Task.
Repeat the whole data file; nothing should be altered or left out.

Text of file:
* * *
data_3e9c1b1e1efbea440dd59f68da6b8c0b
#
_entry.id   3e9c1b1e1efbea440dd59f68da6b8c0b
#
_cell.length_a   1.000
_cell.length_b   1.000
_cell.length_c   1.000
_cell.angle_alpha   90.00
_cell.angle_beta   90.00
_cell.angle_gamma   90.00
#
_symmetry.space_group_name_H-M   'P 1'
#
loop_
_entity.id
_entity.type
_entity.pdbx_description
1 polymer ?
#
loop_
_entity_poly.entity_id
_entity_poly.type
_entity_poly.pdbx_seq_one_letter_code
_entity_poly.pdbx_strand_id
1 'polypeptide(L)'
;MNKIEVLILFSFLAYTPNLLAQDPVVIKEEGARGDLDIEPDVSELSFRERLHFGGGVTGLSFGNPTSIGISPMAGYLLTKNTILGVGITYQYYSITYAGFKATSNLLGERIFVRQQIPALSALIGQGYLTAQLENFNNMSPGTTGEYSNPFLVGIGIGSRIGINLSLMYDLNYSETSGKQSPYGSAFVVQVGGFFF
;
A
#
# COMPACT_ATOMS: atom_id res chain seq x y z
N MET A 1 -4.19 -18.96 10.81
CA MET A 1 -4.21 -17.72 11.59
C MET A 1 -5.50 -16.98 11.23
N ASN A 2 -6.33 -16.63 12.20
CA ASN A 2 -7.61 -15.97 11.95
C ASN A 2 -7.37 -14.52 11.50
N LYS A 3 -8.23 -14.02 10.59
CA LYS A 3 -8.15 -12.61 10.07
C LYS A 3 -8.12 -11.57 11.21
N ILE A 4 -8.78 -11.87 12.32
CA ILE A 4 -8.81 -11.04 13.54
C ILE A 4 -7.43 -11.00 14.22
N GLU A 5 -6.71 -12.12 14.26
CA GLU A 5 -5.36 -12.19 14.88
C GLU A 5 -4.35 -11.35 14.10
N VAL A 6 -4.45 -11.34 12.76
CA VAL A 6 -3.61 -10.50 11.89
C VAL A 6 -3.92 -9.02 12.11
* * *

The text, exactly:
data_3e9c1b1e1efbea440dd59f68da6b8c0b
#
_entry.id   3e9c1b1e1efbea440dd59f68da6b8c0b
#
_cell.length_a   1.000
_cell.length_b   1.000
_cell.length_c   1.000
_cell.angle_alpha   90.00
_cell.angle_beta   90.00
_cell.angle_gamma   90.00
#
_symmetry.space_group_name_H-M   'P 1'
#
loop_
_entity.id
_entity.type
_entity.pdbx_description
1 polymer ?
#
loop_
_entity_poly.entity_id
_entity_poly.type
_entity_poly.pdbx_seq_one_letter_code
_entity_poly.pdbx_strand_id
1 'polypeptide(L)'
;MNKIEVLILFSFLAYTPNLLAQDPVVIKEEGARGDLDIEPDVSELSFRERLHFGGGVTGLSFGNPTSIGISPMAGYLLTKNTILGVGITYQYYSITYAGFKATSNLLGERIFVRQQIPALSALIGQGYLTAQLENFNNMSPGTTGEYSNPFLVGIGIGSRIGINLSLMYDLNYSETSGKQSPYGSAFVVQVGGFFF
;
A
#
# COMPACT_ATOMS: atom_id res chain seq x y z
N MET A 1 -4.19 -18.96 10.81
CA MET A 1 -4.21 -17.72 11.59
C MET A 1 -5.50 -16.98 11.23
N ASN A 2 -6.33 -16.63 12.20
CA ASN A 2 -7.61 -15.97 11.95
C ASN A 2 -7.37 -14.52 11.50
N LYS A 3 -8.23 -14.02 10.59
CA LYS A 3 -8.15 -12.61 10.07
C LYS A 3 -8.12 -11.57 11.21
N ILE A 4 -8.78 -11.87 12.32
CA ILE A 4 -8.81 -11.04 13.54
C ILE A 4 -7.43 -11.00 14.22
N GLU A 5 -6.71 -12.12 14.26
CA GLU A 5 -5.36 -12.19 14.88
C GLU A 5 -4.35 -11.35 14.10
N VAL A 6 -4.45 -11.34 12.76
CA VAL A 6 -3.61 -10.50 11.89
C VAL A 6 -3.92 -9.02 12.11